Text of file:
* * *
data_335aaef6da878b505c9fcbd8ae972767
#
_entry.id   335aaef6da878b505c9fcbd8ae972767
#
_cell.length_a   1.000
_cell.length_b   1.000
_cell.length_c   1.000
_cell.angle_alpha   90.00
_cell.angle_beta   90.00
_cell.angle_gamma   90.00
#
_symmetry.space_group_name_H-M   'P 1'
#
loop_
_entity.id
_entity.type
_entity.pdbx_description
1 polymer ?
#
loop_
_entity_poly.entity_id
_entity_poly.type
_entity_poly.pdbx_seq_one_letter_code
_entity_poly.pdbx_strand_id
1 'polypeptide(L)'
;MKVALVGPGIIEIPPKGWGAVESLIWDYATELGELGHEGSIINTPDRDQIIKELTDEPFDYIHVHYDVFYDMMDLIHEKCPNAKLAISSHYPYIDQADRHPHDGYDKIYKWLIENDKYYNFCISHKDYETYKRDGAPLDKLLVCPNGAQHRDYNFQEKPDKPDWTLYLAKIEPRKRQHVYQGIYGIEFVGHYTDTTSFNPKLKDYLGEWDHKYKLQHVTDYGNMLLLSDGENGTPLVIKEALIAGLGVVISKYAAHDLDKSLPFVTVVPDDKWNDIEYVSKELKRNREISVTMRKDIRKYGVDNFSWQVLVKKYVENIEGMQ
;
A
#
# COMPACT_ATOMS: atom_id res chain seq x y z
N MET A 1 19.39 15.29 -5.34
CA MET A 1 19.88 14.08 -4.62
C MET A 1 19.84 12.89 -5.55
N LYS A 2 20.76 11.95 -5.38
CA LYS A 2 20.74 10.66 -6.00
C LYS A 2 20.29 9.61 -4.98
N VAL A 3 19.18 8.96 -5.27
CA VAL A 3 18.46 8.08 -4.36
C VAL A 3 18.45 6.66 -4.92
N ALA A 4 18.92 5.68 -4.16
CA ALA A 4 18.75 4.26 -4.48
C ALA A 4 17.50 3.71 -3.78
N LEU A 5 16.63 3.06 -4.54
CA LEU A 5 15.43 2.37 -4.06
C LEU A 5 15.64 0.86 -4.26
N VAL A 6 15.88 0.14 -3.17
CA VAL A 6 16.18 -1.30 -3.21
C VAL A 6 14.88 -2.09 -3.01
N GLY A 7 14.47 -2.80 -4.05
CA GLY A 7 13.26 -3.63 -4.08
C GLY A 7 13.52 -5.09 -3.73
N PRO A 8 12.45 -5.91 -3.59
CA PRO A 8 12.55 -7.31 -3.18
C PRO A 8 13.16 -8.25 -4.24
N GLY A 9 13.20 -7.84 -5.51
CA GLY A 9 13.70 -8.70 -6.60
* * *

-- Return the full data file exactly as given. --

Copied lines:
data_335aaef6da878b505c9fcbd8ae972767
#
_entry.id   335aaef6da878b505c9fcbd8ae972767
#
_cell.length_a   1.000
_cell.length_b   1.000
_cell.length_c   1.000
_cell.angle_alpha   90.00
_cell.angle_beta   90.00
_cell.angle_gamma   90.00
#
_symmetry.space_group_name_H-M   'P 1'
#
loop_
_entity.id
_entity.type
_entity.pdbx_description
1 polymer ?
#
loop_
_entity_poly.entity_id
_entity_poly.type
_entity_poly.pdbx_seq_one_letter_code
_entity_poly.pdbx_strand_id
1 'polypeptide(L)'
;MKVALVGPGIIEIPPKGWGAVESLIWDYATELGELGHEGSIINTPDRDQIIKELTDEPFDYIHVHYDVFYDMMDLIHEKCPNAKLAISSHYPYIDQADRHPHDGYDKIYKWLIENDKYYNFCISHKDYETYKRDGAPLDKLLVCPNGAQHRDYNFQEKPDKPDWTLYLAKIEPRKRQHVYQGIYGIEFVGHYTDTTSFNPKLKDYLGEWDHKYKLQHVTDYGNMLLLSDGENGTPLVIKEALIAGLGVVISKYAAHDLDKSLPFVTVVPDDKWNDIEYVSKELKRNREISVTMRKDIRKYGVDNFSWQVLVKKYVENIEGMQ
;
A
#
# COMPACT_ATOMS: atom_id res chain seq x y z
N MET A 1 19.39 15.29 -5.34
CA MET A 1 19.88 14.08 -4.62
C MET A 1 19.84 12.89 -5.55
N LYS A 2 20.76 11.95 -5.38
CA LYS A 2 20.74 10.66 -6.00
C LYS A 2 20.29 9.61 -4.98
N VAL A 3 19.18 8.96 -5.27
CA VAL A 3 18.46 8.08 -4.36
C VAL A 3 18.45 6.66 -4.92
N ALA A 4 18.92 5.68 -4.16
CA ALA A 4 18.75 4.26 -4.48
C ALA A 4 17.50 3.71 -3.78
N LEU A 5 16.63 3.06 -4.54
CA LEU A 5 15.43 2.37 -4.06
C LEU A 5 15.64 0.86 -4.26
N VAL A 6 15.88 0.14 -3.17
CA VAL A 6 16.18 -1.30 -3.21
C VAL A 6 14.88 -2.09 -3.01
N GLY A 7 14.47 -2.80 -4.05
CA GLY A 7 13.26 -3.63 -4.08
C GLY A 7 13.52 -5.09 -3.73
N PRO A 8 12.45 -5.91 -3.59
CA PRO A 8 12.55 -7.31 -3.18
C PRO A 8 13.16 -8.25 -4.24
N GLY A 9 13.20 -7.84 -5.51
CA GLY A 9 13.70 -8.70 -6.60